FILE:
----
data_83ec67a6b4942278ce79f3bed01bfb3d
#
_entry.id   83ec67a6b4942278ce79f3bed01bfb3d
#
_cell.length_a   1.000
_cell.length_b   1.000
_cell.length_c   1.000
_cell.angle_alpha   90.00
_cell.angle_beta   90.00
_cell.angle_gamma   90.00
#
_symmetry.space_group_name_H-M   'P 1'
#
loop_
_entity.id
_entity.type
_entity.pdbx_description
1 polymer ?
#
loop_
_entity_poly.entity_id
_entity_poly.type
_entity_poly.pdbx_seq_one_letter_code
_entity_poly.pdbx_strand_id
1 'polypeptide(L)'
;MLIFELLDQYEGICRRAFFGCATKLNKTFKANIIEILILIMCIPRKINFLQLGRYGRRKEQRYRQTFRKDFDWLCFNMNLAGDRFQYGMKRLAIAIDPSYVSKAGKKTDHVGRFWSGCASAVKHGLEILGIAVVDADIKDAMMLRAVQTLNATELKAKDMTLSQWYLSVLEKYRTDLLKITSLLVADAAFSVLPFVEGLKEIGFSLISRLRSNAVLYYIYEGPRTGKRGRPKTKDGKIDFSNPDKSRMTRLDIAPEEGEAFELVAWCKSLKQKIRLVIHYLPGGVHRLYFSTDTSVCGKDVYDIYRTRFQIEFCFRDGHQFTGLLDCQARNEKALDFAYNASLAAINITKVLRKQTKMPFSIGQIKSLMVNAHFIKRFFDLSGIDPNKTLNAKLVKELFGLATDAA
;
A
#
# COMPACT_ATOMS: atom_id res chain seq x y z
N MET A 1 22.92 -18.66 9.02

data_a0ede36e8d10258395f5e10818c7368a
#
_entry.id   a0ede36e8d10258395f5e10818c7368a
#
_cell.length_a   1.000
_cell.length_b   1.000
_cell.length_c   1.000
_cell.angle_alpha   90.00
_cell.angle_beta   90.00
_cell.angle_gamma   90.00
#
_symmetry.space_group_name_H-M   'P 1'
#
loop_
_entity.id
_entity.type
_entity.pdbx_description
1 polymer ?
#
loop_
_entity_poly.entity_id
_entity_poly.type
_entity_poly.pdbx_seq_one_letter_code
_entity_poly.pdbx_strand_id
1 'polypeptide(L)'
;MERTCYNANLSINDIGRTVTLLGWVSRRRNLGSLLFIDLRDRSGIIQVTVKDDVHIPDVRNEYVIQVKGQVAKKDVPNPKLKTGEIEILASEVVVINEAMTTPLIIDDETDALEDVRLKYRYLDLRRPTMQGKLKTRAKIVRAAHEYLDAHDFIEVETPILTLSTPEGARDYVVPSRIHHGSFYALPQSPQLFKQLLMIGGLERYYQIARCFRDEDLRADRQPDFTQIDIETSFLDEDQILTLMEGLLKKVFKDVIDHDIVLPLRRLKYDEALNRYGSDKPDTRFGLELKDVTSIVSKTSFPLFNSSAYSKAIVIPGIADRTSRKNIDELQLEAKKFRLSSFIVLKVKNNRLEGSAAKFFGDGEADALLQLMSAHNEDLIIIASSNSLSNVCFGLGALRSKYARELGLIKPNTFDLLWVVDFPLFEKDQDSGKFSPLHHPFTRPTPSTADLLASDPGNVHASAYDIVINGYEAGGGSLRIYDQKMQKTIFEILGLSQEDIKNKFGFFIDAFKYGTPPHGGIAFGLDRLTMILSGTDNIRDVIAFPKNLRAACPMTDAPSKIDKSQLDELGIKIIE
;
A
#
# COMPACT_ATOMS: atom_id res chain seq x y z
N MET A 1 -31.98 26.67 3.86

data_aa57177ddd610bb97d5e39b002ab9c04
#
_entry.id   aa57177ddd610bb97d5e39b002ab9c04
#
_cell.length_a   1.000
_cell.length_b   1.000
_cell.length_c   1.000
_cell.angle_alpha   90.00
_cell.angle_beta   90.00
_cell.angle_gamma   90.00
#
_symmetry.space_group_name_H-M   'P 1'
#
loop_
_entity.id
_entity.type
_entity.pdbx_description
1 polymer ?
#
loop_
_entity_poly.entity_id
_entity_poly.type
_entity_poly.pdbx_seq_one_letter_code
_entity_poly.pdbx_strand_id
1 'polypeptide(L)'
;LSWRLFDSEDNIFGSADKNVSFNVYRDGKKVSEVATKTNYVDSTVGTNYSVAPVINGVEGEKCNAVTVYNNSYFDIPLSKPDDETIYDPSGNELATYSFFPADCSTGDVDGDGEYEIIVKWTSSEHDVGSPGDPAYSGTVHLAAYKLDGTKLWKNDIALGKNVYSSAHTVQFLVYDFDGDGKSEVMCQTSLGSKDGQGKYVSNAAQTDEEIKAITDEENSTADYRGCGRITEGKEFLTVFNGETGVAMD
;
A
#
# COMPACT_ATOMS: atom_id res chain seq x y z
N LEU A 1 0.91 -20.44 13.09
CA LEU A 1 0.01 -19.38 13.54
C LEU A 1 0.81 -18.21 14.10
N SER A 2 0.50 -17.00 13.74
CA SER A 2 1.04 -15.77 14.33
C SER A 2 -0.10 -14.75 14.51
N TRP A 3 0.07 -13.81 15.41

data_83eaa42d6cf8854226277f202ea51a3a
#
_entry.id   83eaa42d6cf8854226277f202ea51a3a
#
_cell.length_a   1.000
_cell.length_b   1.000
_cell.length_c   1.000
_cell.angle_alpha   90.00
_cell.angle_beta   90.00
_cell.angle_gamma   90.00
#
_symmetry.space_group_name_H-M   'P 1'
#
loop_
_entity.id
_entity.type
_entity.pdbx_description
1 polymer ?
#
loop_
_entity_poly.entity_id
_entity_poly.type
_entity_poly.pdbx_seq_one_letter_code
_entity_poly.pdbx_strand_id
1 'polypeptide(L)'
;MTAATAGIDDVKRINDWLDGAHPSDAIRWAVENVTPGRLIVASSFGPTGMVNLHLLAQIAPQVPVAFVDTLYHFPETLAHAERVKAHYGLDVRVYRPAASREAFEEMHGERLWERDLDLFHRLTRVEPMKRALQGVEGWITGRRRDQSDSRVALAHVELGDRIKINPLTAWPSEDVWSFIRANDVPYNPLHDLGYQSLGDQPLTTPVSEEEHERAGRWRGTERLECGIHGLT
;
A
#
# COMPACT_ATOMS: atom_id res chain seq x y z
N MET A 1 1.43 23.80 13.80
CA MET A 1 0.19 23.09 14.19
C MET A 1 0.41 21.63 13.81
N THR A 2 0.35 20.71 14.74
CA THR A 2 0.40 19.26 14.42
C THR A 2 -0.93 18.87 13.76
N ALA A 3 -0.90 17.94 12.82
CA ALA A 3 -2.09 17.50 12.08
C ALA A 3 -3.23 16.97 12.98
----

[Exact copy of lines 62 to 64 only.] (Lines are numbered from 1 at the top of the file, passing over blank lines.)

N MET A 1 -31.98 26.67 3.86

data_aa57177ddd610bb97d5e39b002ab9c04
#